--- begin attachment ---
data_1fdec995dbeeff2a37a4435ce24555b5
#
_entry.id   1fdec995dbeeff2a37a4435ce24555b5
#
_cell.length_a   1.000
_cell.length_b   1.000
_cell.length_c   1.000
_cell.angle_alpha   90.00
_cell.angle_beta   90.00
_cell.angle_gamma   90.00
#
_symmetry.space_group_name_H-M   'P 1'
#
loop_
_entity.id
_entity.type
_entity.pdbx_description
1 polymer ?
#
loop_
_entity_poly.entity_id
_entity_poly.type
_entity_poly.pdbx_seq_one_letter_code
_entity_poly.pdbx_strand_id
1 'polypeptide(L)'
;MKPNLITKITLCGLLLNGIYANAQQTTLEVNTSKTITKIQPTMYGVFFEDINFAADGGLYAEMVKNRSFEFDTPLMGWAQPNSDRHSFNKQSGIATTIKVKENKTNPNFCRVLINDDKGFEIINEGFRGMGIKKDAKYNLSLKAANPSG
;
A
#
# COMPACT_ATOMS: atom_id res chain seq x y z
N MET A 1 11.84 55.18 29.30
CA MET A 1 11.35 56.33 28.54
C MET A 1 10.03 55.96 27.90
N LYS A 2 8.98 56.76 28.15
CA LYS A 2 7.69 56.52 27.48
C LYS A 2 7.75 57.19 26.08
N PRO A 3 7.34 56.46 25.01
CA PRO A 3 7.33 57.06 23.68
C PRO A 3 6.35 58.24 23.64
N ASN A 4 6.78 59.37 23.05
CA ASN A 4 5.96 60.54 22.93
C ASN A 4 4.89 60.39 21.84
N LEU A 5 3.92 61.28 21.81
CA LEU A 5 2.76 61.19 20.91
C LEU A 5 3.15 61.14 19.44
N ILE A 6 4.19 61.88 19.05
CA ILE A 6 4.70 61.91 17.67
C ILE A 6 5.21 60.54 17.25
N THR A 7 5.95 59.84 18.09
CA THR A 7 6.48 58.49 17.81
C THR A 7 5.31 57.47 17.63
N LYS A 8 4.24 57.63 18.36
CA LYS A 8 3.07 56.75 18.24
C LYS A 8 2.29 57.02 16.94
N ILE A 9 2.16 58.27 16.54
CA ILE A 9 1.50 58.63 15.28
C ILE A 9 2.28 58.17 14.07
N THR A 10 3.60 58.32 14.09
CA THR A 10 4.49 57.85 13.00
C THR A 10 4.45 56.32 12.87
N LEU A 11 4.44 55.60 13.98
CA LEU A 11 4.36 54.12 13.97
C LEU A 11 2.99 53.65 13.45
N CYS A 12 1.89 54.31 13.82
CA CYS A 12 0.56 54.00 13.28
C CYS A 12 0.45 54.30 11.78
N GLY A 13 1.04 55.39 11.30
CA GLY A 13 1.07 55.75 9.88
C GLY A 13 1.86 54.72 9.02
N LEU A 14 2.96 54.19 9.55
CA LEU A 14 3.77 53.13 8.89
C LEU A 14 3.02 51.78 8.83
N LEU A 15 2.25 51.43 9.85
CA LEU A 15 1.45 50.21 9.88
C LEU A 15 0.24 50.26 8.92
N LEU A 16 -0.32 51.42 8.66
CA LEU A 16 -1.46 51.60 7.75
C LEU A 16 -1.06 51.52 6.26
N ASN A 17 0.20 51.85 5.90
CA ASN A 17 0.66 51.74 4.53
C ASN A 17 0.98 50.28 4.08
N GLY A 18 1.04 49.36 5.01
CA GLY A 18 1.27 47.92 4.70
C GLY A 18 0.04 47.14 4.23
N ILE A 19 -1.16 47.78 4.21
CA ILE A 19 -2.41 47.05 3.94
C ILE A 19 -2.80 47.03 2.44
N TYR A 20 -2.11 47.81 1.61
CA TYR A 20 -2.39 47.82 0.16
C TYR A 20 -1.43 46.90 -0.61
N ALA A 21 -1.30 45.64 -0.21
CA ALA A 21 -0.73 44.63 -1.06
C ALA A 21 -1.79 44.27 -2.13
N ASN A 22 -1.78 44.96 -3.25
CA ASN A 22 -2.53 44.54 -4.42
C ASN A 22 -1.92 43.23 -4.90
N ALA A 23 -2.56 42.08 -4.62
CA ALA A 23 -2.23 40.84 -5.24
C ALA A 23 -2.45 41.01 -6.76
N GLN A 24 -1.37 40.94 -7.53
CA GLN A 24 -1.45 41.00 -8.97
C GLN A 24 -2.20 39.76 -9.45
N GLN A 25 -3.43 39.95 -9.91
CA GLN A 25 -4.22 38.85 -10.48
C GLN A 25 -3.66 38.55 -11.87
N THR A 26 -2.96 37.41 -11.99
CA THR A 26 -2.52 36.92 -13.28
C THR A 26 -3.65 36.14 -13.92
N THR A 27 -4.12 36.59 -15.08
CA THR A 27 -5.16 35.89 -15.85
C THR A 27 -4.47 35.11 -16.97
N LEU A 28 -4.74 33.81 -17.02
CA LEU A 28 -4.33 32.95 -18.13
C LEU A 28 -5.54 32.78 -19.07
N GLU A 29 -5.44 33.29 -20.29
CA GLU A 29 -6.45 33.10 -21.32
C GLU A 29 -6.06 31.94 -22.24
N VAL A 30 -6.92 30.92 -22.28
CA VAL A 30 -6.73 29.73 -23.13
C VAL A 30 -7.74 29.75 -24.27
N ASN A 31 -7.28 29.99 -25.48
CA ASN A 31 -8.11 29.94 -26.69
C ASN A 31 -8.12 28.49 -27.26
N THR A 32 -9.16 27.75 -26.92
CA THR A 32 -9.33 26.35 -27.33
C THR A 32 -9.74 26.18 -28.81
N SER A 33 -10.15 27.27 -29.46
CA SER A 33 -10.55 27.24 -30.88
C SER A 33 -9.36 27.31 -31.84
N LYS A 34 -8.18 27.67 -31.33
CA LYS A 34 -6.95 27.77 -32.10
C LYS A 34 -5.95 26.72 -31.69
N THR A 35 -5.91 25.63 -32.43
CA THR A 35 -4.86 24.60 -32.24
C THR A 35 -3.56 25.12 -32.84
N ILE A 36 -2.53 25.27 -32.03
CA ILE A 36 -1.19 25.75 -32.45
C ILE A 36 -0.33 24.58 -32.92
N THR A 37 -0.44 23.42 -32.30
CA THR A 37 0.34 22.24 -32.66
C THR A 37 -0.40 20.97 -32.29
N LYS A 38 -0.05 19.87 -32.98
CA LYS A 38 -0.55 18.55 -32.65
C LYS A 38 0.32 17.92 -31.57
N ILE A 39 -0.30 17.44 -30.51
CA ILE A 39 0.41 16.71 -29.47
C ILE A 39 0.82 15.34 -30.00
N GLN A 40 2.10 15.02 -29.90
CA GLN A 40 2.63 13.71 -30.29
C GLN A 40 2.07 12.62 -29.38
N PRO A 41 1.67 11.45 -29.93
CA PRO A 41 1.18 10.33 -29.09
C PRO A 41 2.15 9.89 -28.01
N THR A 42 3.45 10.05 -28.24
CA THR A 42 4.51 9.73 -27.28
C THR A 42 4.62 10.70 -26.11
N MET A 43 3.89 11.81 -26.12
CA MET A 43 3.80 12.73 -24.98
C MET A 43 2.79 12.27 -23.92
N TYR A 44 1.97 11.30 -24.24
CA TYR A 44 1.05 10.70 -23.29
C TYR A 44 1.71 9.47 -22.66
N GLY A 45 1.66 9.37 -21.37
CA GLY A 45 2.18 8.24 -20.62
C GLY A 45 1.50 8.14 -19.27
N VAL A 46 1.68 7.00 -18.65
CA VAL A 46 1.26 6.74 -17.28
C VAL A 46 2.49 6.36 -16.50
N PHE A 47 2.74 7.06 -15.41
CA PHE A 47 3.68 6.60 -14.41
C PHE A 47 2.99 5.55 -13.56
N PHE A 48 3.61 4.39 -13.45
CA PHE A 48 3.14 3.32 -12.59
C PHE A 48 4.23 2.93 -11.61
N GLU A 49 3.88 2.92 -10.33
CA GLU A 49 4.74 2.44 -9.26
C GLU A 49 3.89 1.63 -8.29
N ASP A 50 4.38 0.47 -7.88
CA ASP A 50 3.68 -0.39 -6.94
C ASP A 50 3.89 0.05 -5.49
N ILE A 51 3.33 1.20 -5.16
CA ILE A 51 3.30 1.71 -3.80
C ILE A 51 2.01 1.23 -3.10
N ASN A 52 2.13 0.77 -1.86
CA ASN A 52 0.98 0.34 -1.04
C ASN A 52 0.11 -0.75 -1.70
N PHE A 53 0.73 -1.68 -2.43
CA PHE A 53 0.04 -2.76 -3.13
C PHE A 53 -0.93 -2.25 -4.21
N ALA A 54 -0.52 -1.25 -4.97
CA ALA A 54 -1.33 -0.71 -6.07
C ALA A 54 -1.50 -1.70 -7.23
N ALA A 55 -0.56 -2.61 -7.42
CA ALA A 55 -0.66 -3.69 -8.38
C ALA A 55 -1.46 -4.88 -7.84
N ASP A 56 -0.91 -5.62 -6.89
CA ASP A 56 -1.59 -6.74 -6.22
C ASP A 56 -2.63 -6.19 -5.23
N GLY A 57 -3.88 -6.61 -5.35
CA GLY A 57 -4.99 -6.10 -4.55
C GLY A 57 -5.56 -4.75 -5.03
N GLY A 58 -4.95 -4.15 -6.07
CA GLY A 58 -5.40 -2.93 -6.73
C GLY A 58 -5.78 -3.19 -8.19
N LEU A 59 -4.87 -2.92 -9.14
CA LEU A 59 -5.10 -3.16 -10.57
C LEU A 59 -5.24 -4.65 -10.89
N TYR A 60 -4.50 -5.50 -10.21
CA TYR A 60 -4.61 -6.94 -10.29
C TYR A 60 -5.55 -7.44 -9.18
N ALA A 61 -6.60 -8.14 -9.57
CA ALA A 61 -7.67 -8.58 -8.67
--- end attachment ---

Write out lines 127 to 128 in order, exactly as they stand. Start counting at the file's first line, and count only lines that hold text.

N SER A 33 -10.15 27.27 -29.46
CA SER A 33 -10.55 27.24 -30.88